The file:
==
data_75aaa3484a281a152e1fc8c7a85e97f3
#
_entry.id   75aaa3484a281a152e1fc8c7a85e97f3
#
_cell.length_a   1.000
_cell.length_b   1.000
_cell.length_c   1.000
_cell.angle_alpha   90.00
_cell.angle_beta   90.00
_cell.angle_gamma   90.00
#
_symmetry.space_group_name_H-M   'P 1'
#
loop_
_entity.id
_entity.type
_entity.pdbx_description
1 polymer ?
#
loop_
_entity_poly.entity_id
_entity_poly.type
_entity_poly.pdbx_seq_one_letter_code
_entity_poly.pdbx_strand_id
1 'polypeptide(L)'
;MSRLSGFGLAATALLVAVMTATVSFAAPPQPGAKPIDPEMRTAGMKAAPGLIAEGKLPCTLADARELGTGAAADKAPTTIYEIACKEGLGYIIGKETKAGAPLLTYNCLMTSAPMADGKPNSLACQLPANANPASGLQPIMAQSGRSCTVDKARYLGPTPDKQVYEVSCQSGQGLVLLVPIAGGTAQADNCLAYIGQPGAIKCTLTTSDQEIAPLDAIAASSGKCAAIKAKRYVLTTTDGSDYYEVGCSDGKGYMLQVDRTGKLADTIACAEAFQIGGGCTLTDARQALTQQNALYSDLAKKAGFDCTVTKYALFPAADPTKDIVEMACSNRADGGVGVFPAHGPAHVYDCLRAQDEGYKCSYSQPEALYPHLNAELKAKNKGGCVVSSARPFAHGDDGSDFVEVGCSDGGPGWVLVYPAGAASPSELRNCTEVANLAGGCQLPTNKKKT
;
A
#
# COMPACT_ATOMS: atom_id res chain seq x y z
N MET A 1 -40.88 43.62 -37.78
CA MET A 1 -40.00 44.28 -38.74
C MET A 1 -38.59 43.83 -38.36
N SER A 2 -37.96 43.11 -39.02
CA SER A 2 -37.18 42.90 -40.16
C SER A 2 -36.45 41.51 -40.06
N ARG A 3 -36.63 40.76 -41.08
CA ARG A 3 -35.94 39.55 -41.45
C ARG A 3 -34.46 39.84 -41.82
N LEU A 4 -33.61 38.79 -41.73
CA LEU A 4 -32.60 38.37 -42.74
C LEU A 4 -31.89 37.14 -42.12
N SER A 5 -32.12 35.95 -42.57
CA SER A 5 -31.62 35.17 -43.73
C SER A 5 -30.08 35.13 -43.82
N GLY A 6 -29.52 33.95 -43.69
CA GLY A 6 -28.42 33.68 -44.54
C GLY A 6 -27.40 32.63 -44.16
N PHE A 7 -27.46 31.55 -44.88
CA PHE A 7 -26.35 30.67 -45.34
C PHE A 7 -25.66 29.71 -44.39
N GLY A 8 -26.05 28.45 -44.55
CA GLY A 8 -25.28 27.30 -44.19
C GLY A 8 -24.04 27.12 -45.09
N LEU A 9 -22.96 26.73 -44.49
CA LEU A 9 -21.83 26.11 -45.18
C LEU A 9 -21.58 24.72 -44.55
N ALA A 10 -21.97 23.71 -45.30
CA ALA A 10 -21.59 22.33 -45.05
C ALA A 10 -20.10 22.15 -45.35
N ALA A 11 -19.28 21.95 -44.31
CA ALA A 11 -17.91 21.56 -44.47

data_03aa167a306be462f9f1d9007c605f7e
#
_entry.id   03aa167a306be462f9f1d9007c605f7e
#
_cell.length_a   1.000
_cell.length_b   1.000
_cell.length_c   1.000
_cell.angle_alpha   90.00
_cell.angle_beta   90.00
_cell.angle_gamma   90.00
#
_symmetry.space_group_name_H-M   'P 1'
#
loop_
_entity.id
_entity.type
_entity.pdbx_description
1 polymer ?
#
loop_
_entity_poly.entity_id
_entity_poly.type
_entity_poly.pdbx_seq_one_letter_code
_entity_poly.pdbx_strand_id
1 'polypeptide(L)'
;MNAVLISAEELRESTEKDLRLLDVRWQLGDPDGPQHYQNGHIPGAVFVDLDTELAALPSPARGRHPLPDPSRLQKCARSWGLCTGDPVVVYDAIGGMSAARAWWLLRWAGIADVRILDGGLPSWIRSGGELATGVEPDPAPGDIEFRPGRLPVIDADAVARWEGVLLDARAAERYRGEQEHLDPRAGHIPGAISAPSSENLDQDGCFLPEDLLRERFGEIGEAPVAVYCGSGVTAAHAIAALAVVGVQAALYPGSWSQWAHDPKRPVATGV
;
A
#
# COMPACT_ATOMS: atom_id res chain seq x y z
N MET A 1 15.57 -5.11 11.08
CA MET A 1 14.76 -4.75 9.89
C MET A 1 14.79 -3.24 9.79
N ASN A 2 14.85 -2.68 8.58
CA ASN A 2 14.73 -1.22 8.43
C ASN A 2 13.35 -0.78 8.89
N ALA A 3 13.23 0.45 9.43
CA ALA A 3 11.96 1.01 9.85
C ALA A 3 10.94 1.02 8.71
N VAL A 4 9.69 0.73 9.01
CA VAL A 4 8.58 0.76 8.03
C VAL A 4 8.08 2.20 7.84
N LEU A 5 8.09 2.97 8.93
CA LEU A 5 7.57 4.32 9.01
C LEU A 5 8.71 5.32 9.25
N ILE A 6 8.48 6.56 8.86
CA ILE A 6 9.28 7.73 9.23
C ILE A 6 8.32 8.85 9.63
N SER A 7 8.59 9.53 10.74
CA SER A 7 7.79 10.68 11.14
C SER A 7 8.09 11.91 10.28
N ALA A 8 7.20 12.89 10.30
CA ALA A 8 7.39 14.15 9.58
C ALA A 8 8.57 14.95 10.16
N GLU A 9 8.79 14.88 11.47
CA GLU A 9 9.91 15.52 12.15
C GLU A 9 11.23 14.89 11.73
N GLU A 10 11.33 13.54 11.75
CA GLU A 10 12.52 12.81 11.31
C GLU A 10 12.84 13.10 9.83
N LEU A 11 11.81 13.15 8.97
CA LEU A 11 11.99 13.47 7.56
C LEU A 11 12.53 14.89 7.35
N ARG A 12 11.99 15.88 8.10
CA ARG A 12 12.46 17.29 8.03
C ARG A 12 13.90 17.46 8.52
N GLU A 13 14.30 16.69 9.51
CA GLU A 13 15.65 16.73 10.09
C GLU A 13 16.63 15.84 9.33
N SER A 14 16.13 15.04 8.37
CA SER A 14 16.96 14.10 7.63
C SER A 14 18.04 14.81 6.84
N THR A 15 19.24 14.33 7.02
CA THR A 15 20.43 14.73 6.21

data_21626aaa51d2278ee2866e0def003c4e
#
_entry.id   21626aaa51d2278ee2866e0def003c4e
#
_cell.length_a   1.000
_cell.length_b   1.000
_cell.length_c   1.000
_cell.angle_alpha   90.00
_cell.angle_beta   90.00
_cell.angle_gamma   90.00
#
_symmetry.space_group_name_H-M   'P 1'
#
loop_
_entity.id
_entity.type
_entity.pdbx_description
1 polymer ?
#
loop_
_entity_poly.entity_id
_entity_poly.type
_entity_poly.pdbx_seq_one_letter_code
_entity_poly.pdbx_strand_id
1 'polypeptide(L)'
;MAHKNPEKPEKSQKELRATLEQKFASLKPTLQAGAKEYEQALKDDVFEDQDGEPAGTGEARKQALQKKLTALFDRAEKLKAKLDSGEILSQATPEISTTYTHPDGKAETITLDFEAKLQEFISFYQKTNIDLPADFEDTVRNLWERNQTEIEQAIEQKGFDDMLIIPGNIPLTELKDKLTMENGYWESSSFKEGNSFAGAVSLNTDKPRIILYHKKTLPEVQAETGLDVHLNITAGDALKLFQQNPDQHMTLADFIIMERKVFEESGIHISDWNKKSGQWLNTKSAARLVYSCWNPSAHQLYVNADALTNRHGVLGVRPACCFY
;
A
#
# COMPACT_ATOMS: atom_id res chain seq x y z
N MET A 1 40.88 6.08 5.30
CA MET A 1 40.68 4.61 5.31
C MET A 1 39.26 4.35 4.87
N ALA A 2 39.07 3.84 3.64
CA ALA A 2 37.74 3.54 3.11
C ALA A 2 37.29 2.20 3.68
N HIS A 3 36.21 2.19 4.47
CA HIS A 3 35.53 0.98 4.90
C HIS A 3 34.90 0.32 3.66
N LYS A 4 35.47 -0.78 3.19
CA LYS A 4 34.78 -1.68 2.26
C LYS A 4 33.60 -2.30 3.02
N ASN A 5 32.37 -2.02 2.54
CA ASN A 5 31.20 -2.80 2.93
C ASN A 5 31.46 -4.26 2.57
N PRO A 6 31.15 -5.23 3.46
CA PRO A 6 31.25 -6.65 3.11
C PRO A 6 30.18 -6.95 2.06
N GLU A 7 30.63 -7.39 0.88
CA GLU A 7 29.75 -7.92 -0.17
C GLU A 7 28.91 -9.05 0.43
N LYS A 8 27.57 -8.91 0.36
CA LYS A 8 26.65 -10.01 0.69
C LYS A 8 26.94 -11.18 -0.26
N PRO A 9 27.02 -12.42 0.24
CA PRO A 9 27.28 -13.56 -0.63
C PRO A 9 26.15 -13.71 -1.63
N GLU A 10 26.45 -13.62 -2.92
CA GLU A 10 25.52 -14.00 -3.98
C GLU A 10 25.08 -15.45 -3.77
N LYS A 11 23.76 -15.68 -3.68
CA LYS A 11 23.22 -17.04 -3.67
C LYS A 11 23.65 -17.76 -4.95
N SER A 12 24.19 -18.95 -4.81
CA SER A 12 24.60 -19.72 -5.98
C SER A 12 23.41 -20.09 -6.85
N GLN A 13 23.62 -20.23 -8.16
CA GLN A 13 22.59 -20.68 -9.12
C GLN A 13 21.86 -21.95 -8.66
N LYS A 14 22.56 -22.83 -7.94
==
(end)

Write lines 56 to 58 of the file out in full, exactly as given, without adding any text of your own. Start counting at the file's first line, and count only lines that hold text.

CA LEU A 9 -21.83 26.11 -45.18
C LEU A 9 -21.58 24.72 -44.55
N ALA A 10 -21.97 23.71 -45.30